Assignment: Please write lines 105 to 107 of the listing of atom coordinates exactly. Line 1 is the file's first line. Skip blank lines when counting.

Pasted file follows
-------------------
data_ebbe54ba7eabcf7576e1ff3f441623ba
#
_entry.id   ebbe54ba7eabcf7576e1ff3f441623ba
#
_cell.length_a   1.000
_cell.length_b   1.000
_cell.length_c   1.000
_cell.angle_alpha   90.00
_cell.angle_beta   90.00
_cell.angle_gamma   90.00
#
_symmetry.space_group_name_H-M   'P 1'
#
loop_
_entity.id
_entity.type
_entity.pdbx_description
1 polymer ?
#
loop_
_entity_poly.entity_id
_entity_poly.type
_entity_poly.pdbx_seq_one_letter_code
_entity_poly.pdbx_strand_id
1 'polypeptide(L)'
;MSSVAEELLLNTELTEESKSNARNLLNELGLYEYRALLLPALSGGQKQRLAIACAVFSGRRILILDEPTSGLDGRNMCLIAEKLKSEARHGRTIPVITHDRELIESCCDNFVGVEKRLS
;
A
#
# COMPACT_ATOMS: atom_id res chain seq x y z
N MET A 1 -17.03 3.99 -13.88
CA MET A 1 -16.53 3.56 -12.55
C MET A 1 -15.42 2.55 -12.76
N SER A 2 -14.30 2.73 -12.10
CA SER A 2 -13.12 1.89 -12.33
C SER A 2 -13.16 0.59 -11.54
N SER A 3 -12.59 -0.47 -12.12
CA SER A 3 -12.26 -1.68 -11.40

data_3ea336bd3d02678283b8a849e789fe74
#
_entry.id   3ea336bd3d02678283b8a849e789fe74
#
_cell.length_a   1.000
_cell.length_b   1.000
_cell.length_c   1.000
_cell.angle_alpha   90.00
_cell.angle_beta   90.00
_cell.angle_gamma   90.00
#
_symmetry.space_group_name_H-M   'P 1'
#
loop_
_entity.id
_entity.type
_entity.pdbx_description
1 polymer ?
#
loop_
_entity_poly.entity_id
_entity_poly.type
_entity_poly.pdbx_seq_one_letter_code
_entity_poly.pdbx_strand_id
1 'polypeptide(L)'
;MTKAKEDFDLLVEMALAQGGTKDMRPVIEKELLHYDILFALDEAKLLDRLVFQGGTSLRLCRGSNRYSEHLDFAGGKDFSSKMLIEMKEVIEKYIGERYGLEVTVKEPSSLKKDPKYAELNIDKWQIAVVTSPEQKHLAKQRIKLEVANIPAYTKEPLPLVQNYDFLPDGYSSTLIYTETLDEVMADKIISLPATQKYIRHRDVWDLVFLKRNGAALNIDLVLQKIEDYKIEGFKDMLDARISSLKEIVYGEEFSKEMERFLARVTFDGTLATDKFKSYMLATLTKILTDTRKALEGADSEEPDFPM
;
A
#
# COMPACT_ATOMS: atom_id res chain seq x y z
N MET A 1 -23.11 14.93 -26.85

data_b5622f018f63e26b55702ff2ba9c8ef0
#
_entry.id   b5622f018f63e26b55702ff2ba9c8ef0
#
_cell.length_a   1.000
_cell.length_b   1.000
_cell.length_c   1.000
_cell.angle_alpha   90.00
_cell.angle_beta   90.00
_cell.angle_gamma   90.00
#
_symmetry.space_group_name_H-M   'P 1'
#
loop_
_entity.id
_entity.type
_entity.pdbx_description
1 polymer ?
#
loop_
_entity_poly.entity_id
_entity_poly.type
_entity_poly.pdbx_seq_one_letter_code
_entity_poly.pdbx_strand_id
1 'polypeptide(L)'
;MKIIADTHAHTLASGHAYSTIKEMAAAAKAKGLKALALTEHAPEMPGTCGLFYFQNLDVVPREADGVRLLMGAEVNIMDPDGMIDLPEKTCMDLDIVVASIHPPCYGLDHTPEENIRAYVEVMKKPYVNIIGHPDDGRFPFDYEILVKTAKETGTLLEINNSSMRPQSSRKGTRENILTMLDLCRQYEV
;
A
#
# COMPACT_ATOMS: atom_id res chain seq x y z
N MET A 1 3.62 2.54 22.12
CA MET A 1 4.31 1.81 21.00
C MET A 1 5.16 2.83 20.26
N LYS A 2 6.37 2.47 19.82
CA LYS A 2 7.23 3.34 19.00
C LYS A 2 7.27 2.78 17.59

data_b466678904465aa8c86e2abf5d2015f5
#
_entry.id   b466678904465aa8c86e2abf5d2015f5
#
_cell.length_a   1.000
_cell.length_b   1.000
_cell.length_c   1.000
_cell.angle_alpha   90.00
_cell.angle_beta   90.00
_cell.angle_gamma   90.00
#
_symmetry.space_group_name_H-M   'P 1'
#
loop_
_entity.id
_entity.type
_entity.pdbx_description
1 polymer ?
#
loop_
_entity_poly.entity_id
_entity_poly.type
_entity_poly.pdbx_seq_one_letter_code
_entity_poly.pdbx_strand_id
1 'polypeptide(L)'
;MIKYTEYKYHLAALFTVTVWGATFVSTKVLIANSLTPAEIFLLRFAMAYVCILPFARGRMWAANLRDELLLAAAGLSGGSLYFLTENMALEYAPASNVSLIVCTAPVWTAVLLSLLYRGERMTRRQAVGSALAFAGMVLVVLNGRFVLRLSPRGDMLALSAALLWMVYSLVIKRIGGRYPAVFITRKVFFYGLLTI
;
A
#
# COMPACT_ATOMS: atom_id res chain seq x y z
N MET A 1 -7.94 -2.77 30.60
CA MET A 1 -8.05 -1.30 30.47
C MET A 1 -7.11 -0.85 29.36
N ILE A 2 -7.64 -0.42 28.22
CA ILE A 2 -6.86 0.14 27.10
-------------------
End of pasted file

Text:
C LYS A 2 7.27 2.78 17.59

data_b466678904465aa8c86e2abf5d2015f5
#